Attorney E-Newsletter

June 2015

July 1 Registration Deadline Looms

Within days after you receive this newsletter, the July 1 deadline for filing your 2015-2016 form will arrive.

Bear in mind, this is the last year paper registration forms will be accepted. To register online, click here. A tutorial and Frequently Asked Questions are available. Remember that there are new requirements for reporting accounts used in the practice of law, so don’t wait until the last moment.

Suspended Animation: Lawyer Disciplined for Using CM/ECF Account of Another

By order dated May 14, 2015, the Supreme Court of Pennsylvania suspended Allegheny County attorney William N. Renwick from practice for two years, based on findings of the United States District Court for the Western District of Pennsylvania that Renwick had used the CM/ECF (Case Management/Electronic Case Filing) account of a suspended attorney to practice in the bankruptcy court.

Attorney Allan G. Gallimore was suspended from the practice of law in 2007 and 2008, and never reinstated. In 2009, Renwick and Gallimore entered into an arrangement under which Gallimore worked as a paralegal and Renwick appeared in court. Renwick began filing documents with the Bankruptcy Court using Gallimore’s CM/ECF account, and twice contacted the court to change the name on the account, the first time to the name of a retired attorney, and the second time to his own. Renwick did not have his own CM/ECF account and did not complete the training required to have an account. After staff detected these changes, the Chief Judge of the Bankruptcy Court called Renwick and Gallimore before him. The Court found that Renwick had:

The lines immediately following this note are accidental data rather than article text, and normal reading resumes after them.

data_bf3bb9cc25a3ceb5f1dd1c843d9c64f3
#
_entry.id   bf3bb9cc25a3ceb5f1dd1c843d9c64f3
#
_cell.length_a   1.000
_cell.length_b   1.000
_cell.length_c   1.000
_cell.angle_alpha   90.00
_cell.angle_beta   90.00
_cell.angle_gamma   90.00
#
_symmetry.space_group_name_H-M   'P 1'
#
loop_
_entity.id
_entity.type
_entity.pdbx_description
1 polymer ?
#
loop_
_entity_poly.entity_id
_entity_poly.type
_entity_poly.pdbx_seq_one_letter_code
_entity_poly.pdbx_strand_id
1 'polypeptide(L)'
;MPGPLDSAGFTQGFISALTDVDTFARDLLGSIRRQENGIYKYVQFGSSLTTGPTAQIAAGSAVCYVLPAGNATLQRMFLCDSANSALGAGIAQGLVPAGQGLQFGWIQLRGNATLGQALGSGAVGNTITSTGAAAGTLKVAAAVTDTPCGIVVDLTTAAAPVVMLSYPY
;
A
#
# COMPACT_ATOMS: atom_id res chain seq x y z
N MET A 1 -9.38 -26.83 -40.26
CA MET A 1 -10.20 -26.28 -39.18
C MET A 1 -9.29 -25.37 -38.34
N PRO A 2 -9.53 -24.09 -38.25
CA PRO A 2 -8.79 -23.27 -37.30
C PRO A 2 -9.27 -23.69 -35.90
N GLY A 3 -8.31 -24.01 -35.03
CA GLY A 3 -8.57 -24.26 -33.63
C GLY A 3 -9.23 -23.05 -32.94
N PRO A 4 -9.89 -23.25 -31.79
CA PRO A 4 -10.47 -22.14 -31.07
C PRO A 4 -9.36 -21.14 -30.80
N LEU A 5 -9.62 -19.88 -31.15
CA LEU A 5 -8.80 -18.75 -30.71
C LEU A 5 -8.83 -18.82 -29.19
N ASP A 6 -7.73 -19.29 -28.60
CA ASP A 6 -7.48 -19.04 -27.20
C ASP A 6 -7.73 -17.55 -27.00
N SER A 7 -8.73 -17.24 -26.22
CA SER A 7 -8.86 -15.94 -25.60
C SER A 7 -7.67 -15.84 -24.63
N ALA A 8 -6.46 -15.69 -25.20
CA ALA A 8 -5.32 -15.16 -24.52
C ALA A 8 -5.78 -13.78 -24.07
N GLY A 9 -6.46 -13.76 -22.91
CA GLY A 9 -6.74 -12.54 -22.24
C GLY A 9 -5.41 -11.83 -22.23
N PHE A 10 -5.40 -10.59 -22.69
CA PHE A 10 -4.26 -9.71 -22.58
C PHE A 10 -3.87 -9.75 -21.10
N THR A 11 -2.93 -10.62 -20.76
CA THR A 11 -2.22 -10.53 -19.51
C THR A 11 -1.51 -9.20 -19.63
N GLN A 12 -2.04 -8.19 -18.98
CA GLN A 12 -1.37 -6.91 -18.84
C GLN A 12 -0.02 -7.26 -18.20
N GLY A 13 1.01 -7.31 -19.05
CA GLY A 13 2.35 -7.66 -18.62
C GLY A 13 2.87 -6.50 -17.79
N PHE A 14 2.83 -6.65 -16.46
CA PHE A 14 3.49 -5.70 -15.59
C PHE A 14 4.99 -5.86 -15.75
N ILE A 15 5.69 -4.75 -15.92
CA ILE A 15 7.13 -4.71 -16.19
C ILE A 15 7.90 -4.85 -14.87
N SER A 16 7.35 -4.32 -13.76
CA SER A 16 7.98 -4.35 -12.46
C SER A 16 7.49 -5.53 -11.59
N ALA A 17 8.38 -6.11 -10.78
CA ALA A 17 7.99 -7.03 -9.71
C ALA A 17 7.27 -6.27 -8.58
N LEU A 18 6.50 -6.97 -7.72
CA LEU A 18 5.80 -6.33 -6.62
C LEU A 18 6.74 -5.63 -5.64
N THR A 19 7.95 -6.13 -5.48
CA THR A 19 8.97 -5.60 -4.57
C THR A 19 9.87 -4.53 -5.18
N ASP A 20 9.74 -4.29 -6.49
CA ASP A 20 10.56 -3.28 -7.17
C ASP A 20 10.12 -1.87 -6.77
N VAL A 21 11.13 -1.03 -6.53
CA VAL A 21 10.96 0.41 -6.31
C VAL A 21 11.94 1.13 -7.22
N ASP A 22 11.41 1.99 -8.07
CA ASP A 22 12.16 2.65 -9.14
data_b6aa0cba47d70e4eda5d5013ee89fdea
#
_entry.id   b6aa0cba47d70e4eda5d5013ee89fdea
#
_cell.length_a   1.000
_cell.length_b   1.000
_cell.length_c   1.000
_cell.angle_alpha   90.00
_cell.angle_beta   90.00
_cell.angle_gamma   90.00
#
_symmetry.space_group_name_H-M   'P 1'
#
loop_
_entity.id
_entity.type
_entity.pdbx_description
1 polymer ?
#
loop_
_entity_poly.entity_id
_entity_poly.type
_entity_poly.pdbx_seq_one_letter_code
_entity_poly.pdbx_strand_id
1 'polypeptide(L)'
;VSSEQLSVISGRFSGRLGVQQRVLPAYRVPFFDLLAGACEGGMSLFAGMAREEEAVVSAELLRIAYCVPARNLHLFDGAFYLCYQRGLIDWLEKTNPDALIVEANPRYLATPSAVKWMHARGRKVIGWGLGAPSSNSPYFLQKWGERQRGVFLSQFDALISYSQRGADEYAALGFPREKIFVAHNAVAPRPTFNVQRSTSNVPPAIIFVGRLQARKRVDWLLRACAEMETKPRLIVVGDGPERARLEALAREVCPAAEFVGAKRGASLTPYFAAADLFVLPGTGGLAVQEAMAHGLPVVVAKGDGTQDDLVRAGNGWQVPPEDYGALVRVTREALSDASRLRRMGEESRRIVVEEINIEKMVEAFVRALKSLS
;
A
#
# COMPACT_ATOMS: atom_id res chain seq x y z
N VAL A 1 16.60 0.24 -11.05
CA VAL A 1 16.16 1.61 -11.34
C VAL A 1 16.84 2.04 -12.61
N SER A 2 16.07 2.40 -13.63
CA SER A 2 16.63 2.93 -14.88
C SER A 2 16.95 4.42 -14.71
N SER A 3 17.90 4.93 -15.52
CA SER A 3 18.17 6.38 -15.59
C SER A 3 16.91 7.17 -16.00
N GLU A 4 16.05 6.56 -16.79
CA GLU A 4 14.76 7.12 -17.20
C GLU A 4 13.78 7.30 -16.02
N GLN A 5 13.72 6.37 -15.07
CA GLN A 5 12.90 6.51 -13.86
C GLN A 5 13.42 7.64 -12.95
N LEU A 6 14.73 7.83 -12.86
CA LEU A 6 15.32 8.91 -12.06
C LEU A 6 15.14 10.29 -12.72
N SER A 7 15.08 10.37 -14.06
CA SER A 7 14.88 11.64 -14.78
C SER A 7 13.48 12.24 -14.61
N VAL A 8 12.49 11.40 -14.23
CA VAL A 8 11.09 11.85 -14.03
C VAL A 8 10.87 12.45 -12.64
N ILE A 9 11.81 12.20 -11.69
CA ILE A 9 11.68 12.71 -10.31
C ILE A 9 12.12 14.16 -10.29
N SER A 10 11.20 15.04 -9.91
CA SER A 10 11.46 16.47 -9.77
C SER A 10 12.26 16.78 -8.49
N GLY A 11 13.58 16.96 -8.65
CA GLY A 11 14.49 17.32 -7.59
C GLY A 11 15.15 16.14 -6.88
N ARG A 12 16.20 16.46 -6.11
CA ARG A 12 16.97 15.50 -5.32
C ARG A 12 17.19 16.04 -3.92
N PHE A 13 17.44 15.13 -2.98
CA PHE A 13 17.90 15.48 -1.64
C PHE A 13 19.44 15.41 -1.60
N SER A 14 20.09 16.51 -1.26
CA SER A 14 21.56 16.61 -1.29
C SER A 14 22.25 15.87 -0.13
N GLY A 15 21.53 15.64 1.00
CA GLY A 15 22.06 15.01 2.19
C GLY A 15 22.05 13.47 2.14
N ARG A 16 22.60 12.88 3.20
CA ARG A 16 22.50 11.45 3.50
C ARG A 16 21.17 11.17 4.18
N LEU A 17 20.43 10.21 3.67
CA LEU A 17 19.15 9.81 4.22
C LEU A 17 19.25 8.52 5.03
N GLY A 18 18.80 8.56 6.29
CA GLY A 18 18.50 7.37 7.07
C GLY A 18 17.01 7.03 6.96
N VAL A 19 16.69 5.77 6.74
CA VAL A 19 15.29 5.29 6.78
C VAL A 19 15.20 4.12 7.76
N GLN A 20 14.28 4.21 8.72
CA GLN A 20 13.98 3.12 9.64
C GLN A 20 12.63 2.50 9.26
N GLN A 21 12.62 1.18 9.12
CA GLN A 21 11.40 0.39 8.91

• violated the login and password requirements for the CM/ECF system;
  • misled the Court as to the retired attorney whose name he used;
  • engaged in, aided and abetted the unauthorized practice of law;
  • failed to complete the required training; and
  • abused the CM/ECF privileges and deceived the court.

The Court closed Gallimore’s CM/ECF account, and ordered Renwick to notify clients and obtain his own account before filing any more documents. The Court also referred the matter to the Disciplinary Board.

The Disciplinary Board found that Renwick violated RPC 3.3(a)(1) [false statement to a tribunal], 5.5(a) [practicing law in a jurisdiction in violation of its regulations], and 8.4(d) [conduct prejudicial to the administration of justice]. The Board reviewed two other cases in which lawyers assisted suspended attorneys in continuing to practice, and recommended a suspension for two years. The Supreme Court agreed and imposed the requested discipline.

Attorney Who Expanded Contract Hours Suspended

On May 27, 2015, the Supreme Court approved a Joint Petition in Support of Discipline on Consent, by which Benjamin Hart Perkel was suspended for two years retroactive to his temporary suspension. The agreement recited that Perkel, while working as a contract attorney for Drinker, Biddle, and Reath, LLP, submitted numerous reports of hours worked that overstated his actual hours. Over a period of a year, Perkel reported 1,721.5 hours, when he only spent 1,303 hours on the project software at a contract rate of $40 per hour. The firm billed the client for his time at a rate of $245 per hour, so a refund of $49,752 to the client became necessary.